The Human Dimension Of Disasters: How Social Science Research Can Improve Preparedness, Response, And Recovery
Monday, October 27, 2003
Room 2154 Rayburn House Office Building
2:00 – 3:30 pm
Being trained as an engineer, I'm wishing I'd taken more sociology classes in college. Wayne Hale, the new head of NASA’s space shuttle teams, following the official report on the Columbia crash (9/17/03)
Hurricane Andrew. 9/11. The Challenger and Columbia explosions. The Northridge earthquake. The Chicago heat wave. Chernobyl. The Exxon Valdez. TWA Flight 800. What do we know about human and social relationships and structures that could help prevent or mitigate the consequences of disasters? A large body of sociological research disproves common myths about disasters, analyzes common mistakes in developing responses to disasters, and identifies the mismatch between citizens’ needs and government and private industry responses.
Dr. William Anderson of the National Research Council (The National Academies) will moderate presentations by three distinguished sociologists: Dr. Kathleen Tierney, Director, Natural Hazards Research Center, University of Colorado, Boulder, whose latest book is Facing the Unexpected: Disaster Preparedness and Response in the United States; Dr. Eric Klinenberg, author of the awardwinning Heat Wave: A Social Autopsy of Disaster in Chicago; and Dr. Lee Clarke, an expert on organizations, culture, and disasters whose latest book is Terrorism and Disaster: New Threats, New Ideas. The panelists will discuss how social science research can help governments and private-sector organizations improve preparedness for, response to, and recovery from human and natural disasters. Dr. John F. Harrald, Director of The George Washington University’s Institute for Crisis, Disaster, and Risk Management, will offer concluding remarks.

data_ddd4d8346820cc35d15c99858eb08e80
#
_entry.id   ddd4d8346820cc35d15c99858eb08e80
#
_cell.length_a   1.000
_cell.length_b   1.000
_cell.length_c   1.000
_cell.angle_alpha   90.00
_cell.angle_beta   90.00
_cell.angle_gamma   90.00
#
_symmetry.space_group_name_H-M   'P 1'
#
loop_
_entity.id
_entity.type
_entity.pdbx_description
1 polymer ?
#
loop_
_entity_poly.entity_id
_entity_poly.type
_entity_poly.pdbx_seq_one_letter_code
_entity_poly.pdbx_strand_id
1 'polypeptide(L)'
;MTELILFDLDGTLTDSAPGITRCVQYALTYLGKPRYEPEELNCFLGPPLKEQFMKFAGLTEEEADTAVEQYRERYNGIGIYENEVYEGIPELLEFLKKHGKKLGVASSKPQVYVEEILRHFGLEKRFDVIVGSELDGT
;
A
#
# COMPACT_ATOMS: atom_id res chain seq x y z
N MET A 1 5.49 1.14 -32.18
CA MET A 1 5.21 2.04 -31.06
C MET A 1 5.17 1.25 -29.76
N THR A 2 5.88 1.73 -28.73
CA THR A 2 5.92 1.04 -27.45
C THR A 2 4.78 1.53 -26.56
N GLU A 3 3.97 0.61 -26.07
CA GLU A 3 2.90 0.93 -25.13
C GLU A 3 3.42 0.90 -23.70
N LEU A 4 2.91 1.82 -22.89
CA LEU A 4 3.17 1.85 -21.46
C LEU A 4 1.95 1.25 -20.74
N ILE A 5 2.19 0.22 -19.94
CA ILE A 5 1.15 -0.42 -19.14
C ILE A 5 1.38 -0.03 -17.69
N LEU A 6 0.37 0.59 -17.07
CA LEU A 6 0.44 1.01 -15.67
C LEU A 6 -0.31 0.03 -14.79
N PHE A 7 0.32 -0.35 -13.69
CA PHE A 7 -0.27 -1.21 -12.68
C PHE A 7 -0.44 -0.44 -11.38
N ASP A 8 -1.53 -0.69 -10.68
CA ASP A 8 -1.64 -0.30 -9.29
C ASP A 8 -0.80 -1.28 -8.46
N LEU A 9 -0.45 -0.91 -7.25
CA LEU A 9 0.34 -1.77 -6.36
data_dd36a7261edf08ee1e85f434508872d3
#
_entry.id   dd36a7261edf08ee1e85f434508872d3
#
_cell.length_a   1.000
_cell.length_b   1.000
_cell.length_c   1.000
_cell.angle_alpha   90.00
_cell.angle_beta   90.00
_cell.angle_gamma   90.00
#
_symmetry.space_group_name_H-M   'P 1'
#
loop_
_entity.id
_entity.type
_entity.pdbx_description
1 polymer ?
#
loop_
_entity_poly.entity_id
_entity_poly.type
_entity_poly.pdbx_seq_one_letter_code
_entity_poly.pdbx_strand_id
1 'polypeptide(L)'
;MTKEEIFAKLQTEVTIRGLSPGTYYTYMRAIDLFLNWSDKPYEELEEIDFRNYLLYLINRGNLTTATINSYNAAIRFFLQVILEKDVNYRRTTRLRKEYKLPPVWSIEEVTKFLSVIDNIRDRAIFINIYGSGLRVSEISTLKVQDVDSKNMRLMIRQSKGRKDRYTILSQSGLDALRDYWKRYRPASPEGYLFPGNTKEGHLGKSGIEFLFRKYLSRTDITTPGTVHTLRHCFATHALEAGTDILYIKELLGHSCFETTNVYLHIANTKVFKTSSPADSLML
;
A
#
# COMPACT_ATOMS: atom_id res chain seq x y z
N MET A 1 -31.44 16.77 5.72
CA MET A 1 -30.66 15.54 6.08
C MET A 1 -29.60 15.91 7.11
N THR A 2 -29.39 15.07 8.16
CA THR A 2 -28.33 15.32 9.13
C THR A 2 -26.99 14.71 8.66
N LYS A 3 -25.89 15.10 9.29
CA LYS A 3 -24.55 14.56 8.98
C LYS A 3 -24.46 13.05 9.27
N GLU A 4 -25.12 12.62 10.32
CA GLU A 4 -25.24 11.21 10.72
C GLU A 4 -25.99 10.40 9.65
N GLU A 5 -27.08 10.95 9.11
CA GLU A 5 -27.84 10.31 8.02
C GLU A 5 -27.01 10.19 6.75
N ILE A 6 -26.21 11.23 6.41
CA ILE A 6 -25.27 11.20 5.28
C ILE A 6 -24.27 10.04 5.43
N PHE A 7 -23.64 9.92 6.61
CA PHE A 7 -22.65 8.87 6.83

American Sociological Association
Institute for Crisis, Disaster and Risk Management (GWU)
Natural Hazards Caucus Work Group